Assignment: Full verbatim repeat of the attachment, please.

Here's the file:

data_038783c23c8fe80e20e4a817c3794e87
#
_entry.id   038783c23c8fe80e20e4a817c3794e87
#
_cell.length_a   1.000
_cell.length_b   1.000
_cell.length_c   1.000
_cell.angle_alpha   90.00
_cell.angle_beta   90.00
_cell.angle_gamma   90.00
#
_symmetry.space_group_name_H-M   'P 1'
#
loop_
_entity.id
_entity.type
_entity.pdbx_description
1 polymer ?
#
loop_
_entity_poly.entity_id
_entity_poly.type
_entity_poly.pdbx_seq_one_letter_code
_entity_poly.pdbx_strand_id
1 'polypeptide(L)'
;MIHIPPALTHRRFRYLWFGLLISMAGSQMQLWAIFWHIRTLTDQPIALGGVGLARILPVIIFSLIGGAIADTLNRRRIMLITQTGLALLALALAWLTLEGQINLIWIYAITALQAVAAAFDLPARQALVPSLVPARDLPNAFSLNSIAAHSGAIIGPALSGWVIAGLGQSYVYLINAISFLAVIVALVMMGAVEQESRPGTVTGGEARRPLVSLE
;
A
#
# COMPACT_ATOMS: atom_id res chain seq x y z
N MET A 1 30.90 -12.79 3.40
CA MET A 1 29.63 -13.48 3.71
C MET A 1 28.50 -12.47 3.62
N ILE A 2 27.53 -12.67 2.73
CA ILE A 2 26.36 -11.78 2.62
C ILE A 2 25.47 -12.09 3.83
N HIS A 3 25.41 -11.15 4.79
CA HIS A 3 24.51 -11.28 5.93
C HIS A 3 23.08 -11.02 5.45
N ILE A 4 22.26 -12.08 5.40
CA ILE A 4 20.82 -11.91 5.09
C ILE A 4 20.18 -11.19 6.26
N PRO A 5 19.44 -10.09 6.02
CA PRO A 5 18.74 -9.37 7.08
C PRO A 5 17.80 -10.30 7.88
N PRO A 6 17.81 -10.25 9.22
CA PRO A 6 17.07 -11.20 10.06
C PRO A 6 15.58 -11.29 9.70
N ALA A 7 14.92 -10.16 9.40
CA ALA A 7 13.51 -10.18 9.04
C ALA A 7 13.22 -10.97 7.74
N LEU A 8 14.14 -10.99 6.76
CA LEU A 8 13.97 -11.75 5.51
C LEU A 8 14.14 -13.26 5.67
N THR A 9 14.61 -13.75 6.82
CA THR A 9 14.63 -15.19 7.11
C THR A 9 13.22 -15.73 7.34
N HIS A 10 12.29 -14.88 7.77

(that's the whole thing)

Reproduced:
data_038783c23c8fe80e20e4a817c3794e87
#
_entry.id   038783c23c8fe80e20e4a817c3794e87
#
_cell.length_a   1.000
_cell.length_b   1.000
_cell.length_c   1.000
_cell.angle_alpha   90.00
_cell.angle_beta   90.00
_cell.angle_gamma   90.00
#
_symmetry.space_group_name_H-M   'P 1'
#
loop_
_entity.id
_entity.type
_entity.pdbx_description
1 polymer ?
#
loop_
_entity_poly.entity_id
_entity_poly.type
_entity_poly.pdbx_seq_one_letter_code
_entity_poly.pdbx_strand_id
1 'polypeptide(L)'
;MIHIPPALTHRRFRYLWFGLLISMAGSQMQLWAIFWHIRTLTDQPIALGGVGLARILPVIIFSLIGGAIADTLNRRRIMLITQTGLALLALALAWLTLEGQINLIWIYAITALQAVAAAFDLPARQALVPSLVPARDLPNAFSLNSIAAHSGAIIGPALSGWVIAGLGQSYVYLINAISFLAVIVALVMMGAVEQESRPGTVTGGEARRPLVSLE
;
A
#
# COMPACT_ATOMS: atom_id res chain seq x y z
N MET A 1 30.90 -12.79 3.40
CA MET A 1 29.63 -13.48 3.71
C MET A 1 28.50 -12.47 3.62
N ILE A 2 27.53 -12.67 2.73
CA ILE A 2 26.36 -11.78 2.62
C ILE A 2 25.47 -12.09 3.83
N HIS A 3 25.41 -11.15 4.79
CA HIS A 3 24.51 -11.28 5.93
C HIS A 3 23.08 -11.02 5.45
N ILE A 4 22.26 -12.08 5.40
CA ILE A 4 20.82 -11.91 5.09
C ILE A 4 20.18 -11.19 6.26
N PRO A 5 19.44 -10.09 6.02
CA PRO A 5 18.74 -9.37 7.08
C PRO A 5 17.80 -10.30 7.88
N PRO A 6 17.81 -10.25 9.22
CA PRO A 6 17.07 -11.20 10.06
C PRO A 6 15.58 -11.29 9.70
N ALA A 7 14.92 -10.16 9.40
CA ALA A 7 13.51 -10.18 9.04
C ALA A 7 13.22 -10.97 7.74
N LEU A 8 14.14 -10.99 6.76
CA LEU A 8 13.97 -11.75 5.51
C LEU A 8 14.14 -13.26 5.67
N THR A 9 14.61 -13.75 6.82
CA THR A 9 14.63 -15.19 7.11
C THR A 9 13.22 -15.73 7.34
N HIS A 10 12.29 -14.88 7.77